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The Concept of the State in International RelationsPhilosophy, Sovereignty and Cosmopolitanism$
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Robert Schuett and Peter M. R. Stirk

Print publication date: 2015

Print ISBN-13: 9780748693627

Published to Edinburgh Scholarship Online: September 2015

DOI: 10.3366/edinburgh/9780748693627.001.0001

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PRINTED FROM EDINBURGH SCHOLARSHIP ONLINE (www.edinburgh.universitypressscholarship.com). (c) Copyright Edinburgh University Press, 2020. All Rights Reserved. An individual user may print out a PDF of a single chapter of a monograph in ESO for personal use.date: 10 July 2020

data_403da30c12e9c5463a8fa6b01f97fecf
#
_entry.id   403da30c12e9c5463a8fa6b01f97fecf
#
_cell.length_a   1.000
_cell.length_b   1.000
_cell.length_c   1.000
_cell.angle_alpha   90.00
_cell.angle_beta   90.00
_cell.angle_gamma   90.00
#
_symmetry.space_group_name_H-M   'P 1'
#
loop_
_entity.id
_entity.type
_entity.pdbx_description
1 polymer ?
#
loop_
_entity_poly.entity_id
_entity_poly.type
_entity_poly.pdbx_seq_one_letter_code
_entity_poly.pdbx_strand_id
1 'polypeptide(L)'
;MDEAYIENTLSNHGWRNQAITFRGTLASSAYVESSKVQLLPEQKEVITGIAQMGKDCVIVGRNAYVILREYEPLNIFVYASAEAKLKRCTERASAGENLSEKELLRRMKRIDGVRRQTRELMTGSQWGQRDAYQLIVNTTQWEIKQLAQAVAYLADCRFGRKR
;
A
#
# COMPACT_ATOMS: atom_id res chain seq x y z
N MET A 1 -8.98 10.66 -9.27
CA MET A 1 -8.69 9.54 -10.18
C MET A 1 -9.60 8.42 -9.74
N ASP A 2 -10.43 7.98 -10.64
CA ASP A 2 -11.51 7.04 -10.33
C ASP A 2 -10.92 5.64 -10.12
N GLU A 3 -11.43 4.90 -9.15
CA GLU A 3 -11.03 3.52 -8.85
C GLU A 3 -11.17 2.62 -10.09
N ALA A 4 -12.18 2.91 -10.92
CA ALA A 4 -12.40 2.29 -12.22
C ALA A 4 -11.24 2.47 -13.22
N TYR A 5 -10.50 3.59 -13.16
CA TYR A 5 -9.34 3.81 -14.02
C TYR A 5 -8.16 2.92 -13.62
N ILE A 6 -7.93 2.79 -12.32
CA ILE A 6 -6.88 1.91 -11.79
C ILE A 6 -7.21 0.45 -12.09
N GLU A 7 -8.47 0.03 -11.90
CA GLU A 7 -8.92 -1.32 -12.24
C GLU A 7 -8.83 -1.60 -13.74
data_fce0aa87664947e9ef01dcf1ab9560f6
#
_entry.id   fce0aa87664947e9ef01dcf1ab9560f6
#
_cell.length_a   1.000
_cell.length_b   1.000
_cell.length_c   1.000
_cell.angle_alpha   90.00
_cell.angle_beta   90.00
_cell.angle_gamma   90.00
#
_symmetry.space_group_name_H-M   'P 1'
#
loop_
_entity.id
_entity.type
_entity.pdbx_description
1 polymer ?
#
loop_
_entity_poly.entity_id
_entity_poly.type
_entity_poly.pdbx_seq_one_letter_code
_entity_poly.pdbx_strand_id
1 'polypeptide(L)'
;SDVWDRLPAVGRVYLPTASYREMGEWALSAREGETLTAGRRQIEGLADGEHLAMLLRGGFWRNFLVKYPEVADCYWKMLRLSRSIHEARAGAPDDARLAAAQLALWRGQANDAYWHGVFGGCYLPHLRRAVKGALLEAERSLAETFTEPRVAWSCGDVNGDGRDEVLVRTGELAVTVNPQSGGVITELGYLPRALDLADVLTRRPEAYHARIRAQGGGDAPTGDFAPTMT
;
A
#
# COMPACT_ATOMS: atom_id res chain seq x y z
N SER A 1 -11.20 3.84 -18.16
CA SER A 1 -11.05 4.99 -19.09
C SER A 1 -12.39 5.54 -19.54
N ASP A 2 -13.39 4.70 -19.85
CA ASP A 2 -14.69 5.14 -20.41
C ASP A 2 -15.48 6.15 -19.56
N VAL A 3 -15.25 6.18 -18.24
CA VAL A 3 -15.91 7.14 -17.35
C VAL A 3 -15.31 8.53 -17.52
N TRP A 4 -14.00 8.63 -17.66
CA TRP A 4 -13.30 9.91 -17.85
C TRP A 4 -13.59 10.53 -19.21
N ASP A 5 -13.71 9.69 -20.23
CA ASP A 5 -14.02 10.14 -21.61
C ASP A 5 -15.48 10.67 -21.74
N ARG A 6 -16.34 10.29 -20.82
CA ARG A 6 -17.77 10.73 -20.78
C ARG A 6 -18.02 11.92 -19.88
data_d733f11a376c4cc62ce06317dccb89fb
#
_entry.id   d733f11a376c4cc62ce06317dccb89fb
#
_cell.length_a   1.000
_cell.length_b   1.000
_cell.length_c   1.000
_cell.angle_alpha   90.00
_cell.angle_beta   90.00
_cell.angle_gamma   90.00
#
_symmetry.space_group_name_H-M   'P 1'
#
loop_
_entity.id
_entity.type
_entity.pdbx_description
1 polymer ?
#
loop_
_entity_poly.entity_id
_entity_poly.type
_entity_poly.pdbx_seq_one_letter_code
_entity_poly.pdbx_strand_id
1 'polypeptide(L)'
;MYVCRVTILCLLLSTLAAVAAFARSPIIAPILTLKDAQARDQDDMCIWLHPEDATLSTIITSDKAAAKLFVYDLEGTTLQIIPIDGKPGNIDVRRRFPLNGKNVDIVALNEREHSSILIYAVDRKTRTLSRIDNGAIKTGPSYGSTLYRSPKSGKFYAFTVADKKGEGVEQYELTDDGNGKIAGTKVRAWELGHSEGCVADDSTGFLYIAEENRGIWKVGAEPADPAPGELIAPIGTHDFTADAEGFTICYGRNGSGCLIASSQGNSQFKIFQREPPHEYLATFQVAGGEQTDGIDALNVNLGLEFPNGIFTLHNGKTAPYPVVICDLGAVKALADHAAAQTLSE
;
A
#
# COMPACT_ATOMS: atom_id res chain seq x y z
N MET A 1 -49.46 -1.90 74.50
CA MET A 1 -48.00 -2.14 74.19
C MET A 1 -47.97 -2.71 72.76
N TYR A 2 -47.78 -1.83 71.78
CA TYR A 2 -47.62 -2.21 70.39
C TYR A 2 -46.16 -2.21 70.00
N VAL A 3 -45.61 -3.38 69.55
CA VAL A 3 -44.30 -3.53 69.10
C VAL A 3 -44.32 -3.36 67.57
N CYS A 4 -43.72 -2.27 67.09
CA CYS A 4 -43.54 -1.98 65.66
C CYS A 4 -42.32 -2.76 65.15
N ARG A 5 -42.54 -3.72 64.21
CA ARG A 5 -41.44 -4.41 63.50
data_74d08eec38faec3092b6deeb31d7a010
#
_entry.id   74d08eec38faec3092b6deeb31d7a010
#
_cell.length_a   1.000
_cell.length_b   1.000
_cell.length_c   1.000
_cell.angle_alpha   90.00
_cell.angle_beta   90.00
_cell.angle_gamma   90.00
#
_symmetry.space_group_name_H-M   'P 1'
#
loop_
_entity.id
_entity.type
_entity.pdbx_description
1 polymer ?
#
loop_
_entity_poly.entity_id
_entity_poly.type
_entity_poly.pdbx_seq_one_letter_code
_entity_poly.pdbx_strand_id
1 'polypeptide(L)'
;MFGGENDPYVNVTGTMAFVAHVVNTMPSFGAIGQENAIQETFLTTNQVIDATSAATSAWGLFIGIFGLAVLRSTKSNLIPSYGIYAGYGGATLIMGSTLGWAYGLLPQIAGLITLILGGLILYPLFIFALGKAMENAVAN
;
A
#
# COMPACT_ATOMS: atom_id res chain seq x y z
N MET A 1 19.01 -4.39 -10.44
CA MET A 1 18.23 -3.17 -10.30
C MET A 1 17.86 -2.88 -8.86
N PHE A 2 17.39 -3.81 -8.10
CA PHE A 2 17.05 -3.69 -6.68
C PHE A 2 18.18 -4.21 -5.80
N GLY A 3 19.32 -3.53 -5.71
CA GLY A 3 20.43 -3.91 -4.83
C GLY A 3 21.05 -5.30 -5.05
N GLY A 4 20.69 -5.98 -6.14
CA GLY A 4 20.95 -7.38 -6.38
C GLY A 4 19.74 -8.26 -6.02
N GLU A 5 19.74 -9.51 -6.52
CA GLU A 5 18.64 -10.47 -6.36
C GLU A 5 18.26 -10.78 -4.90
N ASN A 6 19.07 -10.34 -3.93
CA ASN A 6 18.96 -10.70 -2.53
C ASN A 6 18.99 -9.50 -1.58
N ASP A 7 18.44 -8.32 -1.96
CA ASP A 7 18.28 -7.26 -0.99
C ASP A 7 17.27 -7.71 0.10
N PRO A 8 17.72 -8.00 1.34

Decolonising Sovereignty

Decolonising Sovereignty

Globalisation and the Return of Hyper-Sovereignty

Chapter:
(p.135) 5 Decolonising Sovereignty
Source:
The Concept of the State in International Relations
Author(s):

John M. Hobson

Publisher:
Edinburgh University Press
DOI:10.3366/edinburgh/9780748693627.003.0006

This chapter begins by outlining the return of ‘manifest Eurocentrism’ in the post-1989 era from which the constructions of globalisation and state sovereignty are derived. It reveals how the manifest Eurocentrism of these two theoretical conglomerates has led to the construction of world politics not as one of sovereign, juridically equal sovereign states existing under global anarchy but rather of gradated sovereignty under global hierarchy. Mainstream international theory after 1989 takes two generic forms — Western-realism and Western-liberalism. Western-realists want to contain and punish ‘recalcitrant and deviant’ Eastern societies while the Western-liberals believe that disciplining and converting the East into an extension of the West is a genuinely progressive good that Easterners will one day be grateful for.

Keywords:   sovereign state, globalisation, international relations, sovereignty, Eurocentrism, realism, liberalism

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